After transferring to a four-year institution, how do community college students fare? Learn about the reports and studies that shed light on community college student performance at the university level.
Students enter community college with plans to eventually transfer to a four-year university
for a number of reasons. The student may have limited funds and will try to save money
by getting lower division courses out of the way at community college, before heading to a university to complete major requirements. Some students may not have a high enough GPA at graduation to move directly into the university of their choice, so they take the first year or two of classes at community college until their GPA is high enough for a successful transfer.
No matter what your reason for transferring from community college, success in your academic endeavors is surely your ultimate goal. This article will explore the success rate of community college students that transfer to a four-year institution, as well as some of the factors that help determine performance after transferring.
What is Transfer Shock?
One concern for community college students transferring to four-year institutions is something commonly referred to as "transfer shock" in higher education circles. According to a report at the National Academic Advising Association
(NACADA) website, transfer shock refers to the dip in grade point average that is experienced during the first or second semester at a new school. Transfer shock is a concern for educators as well as students, and it may impact the number of transfer students a university may be willing to accept in any given year.
Transfer shock is a very real phenomenon that affects many transfer students and may impact the amount of time it takes them to graduate. Those who experience transfer shock after transferring are more likely to take five years to earn their bachelor's degree
, rather than just four.
A number of demographics come into play when determining the likelihood of transfer shock, including age, gender and ethnicity. Some states have conducted their own studies on transfer shock to assist students in this situation and raise their chances of successfully completing their four-year degrees.
Academic Performance of Transfer Students in North Carolina
A study conducted on North Carolina transfer students in 2002 compared the performance of both native and transfer students from North Carolina community colleges. The study found that students who transferred from the community colleges had a similar or better success outcome as native students by the end of their sophomore year. When it comes to major areas of study, transfer students in this research did seem to suffer from a mild degree of transfer shock after their first semester in their major. However, those students did recover quickly and most had similar GPAs to native students after that first semester.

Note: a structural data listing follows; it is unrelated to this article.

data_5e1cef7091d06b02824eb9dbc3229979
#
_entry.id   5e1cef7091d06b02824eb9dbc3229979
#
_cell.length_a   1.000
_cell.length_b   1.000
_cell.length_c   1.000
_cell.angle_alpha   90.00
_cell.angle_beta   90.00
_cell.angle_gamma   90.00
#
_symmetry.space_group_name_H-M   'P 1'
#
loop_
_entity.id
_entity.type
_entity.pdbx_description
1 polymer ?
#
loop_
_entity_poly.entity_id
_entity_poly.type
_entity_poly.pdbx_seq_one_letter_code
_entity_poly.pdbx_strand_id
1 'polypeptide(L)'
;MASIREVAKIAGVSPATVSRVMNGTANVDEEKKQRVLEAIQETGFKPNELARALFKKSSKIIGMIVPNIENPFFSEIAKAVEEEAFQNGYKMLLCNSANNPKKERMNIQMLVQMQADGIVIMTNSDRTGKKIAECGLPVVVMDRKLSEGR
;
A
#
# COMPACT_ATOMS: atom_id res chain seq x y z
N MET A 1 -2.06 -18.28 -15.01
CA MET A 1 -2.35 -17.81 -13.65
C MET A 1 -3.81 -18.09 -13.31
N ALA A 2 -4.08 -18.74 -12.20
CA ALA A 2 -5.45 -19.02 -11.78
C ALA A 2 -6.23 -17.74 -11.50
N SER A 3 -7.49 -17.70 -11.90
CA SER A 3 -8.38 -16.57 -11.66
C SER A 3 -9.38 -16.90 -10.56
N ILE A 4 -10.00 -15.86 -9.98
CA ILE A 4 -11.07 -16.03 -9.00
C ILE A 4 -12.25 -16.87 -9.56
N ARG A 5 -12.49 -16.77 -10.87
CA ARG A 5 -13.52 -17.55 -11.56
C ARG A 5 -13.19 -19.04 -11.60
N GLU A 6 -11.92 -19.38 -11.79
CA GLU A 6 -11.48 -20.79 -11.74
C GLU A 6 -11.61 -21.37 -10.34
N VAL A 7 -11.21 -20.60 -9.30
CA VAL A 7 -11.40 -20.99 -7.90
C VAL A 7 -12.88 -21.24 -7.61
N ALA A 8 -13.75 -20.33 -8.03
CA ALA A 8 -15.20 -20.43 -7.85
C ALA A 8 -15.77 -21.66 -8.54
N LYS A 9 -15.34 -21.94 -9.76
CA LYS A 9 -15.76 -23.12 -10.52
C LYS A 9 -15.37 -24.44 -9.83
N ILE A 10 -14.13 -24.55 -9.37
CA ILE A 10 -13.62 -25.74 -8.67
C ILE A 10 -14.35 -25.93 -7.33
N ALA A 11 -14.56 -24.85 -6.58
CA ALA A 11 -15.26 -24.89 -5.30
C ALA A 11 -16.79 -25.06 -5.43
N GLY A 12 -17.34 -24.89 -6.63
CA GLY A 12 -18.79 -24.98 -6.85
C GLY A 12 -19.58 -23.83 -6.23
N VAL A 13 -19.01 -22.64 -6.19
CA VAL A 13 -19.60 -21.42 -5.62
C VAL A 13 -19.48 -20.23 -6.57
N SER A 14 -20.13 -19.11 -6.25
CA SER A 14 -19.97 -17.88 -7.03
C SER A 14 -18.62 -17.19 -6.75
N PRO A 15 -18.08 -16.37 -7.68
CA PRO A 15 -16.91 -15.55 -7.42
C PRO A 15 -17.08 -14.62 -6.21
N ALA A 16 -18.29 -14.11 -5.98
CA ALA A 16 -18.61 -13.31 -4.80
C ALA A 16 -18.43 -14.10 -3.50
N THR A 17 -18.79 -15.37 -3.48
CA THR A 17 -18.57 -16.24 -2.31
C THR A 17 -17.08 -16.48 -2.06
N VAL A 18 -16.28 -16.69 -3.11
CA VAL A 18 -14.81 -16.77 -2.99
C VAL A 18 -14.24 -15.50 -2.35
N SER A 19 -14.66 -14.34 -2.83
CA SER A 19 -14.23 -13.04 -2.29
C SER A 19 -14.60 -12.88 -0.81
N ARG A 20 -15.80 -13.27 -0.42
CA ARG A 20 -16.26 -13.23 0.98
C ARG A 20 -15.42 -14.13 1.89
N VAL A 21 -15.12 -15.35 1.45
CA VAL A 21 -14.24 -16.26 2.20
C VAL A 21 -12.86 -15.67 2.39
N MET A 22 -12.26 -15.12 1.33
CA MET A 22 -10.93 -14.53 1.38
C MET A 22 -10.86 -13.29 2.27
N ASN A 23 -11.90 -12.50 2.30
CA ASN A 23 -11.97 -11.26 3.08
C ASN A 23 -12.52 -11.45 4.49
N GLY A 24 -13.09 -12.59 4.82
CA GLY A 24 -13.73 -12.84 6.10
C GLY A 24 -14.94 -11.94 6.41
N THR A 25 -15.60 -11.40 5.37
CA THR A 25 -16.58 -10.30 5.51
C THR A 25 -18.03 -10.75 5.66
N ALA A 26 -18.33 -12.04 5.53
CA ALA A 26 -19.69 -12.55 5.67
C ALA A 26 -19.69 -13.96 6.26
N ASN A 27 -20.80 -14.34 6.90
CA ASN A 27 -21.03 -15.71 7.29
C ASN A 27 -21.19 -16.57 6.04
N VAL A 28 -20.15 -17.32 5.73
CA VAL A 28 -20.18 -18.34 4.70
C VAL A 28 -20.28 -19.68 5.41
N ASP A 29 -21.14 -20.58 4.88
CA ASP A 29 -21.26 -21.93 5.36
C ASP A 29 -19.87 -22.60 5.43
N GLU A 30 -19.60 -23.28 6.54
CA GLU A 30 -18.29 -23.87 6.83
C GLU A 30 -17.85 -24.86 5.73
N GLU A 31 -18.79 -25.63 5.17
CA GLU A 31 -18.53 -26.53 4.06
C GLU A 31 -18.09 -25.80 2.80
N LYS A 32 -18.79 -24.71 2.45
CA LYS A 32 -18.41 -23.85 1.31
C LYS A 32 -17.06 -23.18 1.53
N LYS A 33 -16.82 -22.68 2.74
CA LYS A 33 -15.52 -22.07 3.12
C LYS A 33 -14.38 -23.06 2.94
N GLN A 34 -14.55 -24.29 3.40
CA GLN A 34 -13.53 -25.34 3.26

Study in Maryland Examines Performance of Transfer Students
Another study conducted by the Maryland Higher Education Commission also looked at the performance of transfer students, but this one did so over a number of academic years. The data compiled for this study did not compare transfer to native students, but it did consider other relevant information, including the number of transfer students who received bachelor's degrees and their cumulative GPAs. The study, published on the Maryland Higher Education Commission
website, looked at numerous community colleges as well as four-year universities throughout the state of Maryland to compile the most comprehensive study possible.
The most recent academic year included in this study was 2008-2009. During this year, nearly 9,000 students transferred from community colleges to four-year universities. Of that number, just over 900 went on to earn bachelor's degrees two years after transferring, which was around 10 percent of the total transfer students. The average GPA for those students during their first year after transferring was 2.73.
Iowa Issues Transfer Report
According to a recent report issued by Iowa Western Community College
, many students that graduate from this school go on to finish their education at four-year universities nearby. Some of the choices include University of Nebraska, Northwest Missouri State and Buena Vista. The study found that students who have been enrolled at Iowa Western have a plethora of additional education opportunities available to them in a diverse range of study.
Transfer Students Perform as Well as Native Students in Texas
A recent study from the Dallas County Community College District
showed that approximately 22 percent of students in four-year institutions are transfers from two-year community colleges, which amounts to around 10,000 former DCCCD students every year. The study also showed little difference between the graduation rate
of transfer students and native students, refuting findings from a study in the 1970s that showed transfer students were less likely to complete their education.
The Texas study also looked at some of the factors that improved the rate of success for transfer students. One of the top factors was student persistence. The study found that students who attempted a minimum of 15 credit hours and attended a Dallas community college for at least two semesters had a greater likelihood of succeeding at the university level. Another factor for success was the ability to obtain a scholarship to help with tuition payments for the university. Currently, 18 Texas universities offer some form of scholarship to community college transfer students
The success of transfer students
cannot be underestimated by universities today. With education becoming more expensive, four-year colleges may see more transfer students entering their ivied halls in the near future.